The charge that he betrayed his friend and stole his property is perhaps the personal matter that has drawn the most public ire. Xiao Mengneng, one of his friends, went abroad to prepare to emigrate and put two houses and some paintings under Li’s temporary custody. However, when Xiao returned three months later, Li refused to give them back, so Xiao took him to court.

According to Li, Xiao planned to move abroad and leave his wife at home so he could marry another woman. Li said he felt it was unfair to leave her without a share of the marital assets. So he paid the mortgage on their houses and prepared to give them to Xiao’s wife. When Xiao returned and asked for the houses back, Li said that they would be returned to Xiao only if he reimbursed him for the mortgage payment. Xiao refused and took Li to court. Li lost the lawsuit and was sentenced to six months in prison in 1980. However, the Taipei high court reassessed the sentence in 1988 and proclaimed that Li had been wrongly convicted.

More than 20,000 books

Li said that his advantage over his peers was that he outread them — he claimed to have read some 20,000 books.

He was also a productive writer and editor. Apart from publishing about 200 books, he also edited the political magazines Qianqiupinglun and Wansuipinglun, both of which had about 40 issues.

His academic research mainly focused on China’s modern and contemporary history and attracted significant attention both in Taiwan and the Chinese mainland.

Courage, intelligence and humor

“Fearless” and “distinct” were the two most appropriate words one could use to describe Li.

He was courageous enough to continue to write and publish his books even after 96 of them were banned. He faced being sent to prison under a then-law in Taiwan that said that those who advocated views seen as being excessively left-wing be imprisoned for more than seven years. He also faced the risk of being assassinated for his political views.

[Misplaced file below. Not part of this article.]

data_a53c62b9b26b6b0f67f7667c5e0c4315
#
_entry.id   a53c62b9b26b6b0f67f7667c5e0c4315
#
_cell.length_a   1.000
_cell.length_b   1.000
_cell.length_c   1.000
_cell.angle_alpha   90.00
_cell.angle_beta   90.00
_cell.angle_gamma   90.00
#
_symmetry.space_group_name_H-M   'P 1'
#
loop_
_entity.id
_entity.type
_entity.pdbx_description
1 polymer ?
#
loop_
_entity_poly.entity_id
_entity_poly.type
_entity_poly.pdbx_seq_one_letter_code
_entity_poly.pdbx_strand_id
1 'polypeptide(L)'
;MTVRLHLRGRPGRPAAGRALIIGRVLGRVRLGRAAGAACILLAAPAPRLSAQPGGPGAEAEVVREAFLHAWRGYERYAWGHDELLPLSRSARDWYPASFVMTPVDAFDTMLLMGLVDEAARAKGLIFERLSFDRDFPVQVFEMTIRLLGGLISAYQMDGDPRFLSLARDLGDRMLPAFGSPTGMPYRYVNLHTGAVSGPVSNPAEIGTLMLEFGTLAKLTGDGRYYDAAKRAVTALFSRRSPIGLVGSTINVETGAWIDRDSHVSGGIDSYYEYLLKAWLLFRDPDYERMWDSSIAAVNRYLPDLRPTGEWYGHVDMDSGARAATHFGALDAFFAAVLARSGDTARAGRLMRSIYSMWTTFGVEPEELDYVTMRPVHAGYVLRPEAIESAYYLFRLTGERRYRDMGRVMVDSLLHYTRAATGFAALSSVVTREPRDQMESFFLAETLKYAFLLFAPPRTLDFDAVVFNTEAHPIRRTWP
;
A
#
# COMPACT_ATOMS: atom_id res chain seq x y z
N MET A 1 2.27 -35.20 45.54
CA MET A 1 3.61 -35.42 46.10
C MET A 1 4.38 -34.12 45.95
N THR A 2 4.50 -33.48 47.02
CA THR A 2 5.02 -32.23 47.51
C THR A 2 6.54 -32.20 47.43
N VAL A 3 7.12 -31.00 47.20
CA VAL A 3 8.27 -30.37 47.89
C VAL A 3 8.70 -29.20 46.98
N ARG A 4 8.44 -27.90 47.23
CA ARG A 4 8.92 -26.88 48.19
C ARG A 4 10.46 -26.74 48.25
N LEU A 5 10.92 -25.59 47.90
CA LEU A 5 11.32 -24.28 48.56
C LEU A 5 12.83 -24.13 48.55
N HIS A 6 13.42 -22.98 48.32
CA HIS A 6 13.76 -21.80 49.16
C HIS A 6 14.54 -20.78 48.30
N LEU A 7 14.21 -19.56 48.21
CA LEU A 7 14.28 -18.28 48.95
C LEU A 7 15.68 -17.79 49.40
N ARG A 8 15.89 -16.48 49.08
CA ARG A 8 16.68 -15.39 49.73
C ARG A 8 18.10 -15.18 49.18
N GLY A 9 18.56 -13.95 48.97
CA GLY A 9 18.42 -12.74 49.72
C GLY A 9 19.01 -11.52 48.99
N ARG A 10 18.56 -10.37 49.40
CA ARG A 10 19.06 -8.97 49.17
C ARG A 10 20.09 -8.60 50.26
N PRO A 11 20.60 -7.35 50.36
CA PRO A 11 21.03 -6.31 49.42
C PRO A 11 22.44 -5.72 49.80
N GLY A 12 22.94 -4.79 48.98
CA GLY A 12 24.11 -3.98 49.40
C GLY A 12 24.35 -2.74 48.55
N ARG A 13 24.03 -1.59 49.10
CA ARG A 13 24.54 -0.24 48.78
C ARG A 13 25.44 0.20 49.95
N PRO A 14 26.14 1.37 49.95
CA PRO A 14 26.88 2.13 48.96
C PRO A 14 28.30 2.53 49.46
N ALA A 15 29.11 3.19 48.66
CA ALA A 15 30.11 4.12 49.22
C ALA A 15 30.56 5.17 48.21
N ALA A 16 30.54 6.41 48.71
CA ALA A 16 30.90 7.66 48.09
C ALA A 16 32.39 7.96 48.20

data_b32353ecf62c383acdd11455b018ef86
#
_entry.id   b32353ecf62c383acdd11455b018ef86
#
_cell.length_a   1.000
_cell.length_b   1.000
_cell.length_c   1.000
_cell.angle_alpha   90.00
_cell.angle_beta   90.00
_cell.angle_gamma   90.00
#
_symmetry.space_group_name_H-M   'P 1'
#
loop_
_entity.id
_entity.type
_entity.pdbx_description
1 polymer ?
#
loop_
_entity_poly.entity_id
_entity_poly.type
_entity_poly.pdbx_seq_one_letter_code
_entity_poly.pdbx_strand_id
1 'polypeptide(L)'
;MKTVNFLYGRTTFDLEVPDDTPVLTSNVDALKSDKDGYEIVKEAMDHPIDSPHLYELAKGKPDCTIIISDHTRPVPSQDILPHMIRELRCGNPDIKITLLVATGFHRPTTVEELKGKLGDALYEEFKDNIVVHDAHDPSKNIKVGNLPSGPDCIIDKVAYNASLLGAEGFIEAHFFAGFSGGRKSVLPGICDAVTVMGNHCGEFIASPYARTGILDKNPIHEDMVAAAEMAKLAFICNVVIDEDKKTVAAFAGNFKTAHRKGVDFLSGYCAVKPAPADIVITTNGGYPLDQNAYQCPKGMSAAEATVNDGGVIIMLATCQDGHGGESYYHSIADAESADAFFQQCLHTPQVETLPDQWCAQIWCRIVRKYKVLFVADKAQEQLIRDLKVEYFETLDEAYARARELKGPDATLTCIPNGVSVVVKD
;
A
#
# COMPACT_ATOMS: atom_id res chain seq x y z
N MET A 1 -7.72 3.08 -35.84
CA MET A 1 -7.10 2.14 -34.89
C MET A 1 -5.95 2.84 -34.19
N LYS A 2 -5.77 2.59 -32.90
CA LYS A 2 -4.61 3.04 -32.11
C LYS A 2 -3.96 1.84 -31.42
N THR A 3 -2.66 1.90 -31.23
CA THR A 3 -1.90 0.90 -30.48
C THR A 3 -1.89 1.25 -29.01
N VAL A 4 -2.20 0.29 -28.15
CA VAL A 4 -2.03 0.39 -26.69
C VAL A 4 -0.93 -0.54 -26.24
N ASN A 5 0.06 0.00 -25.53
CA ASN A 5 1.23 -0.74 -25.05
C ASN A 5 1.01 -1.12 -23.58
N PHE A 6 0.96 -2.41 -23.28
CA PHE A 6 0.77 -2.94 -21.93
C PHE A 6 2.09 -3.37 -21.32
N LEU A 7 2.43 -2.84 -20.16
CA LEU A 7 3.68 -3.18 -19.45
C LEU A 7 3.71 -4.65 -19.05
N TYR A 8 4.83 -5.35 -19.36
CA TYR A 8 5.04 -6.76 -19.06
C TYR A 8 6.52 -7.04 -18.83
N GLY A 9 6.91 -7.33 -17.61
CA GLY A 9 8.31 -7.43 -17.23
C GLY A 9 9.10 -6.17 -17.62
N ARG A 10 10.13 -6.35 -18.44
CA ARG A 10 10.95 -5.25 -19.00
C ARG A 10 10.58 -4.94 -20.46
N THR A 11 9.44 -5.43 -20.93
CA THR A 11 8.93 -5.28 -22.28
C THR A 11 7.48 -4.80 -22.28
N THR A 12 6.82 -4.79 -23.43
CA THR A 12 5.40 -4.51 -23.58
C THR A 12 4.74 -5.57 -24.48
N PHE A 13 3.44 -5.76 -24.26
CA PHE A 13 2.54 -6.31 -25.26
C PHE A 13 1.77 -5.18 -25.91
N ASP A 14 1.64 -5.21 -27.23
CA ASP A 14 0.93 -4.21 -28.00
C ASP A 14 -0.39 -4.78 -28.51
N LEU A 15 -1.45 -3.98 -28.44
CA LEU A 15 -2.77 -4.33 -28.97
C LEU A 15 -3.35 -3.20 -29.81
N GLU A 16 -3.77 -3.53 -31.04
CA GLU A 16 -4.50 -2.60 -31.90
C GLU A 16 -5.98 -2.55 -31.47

Although he often criticized others and was independent of all political parties, he still had many friends in different parties. They may have had different views on politics, but they still respected each other and valued the friendship.

The other major facets of his personality were his intelligence and humor. I once asked him why he brought Taiwan historian Xu Zhuoyun to court, accusing him of slander, while he had let others get away with making similar remarks. He answered quickly, “Cats only catch rats instead of cockroaches.”

He was also warmhearted and called himself “the tyrant of kindness.” On the one hand, he hated injustice and evil; on the other hand, he was grateful and did whatever he could to return people’s kindness toward him.

Li once helped the desperate wife of his imprisoned teacher, Yan Qiao, with a plan. Yan’s younger sister was married to a man called Gu Zhenfu, whom Yan’s wife had asked for help paying the bills. Gu refused. So Li bought stock in Gu’s company and then threatened to reveal to other shareholders that Gu had broken the law. Gu immediately gave Li a large sum of money to keep him quiet and keep the affair out of the courts. Li immediately gave that money to Yan’s wife, who had had to turn to domestic service to keep food on the table.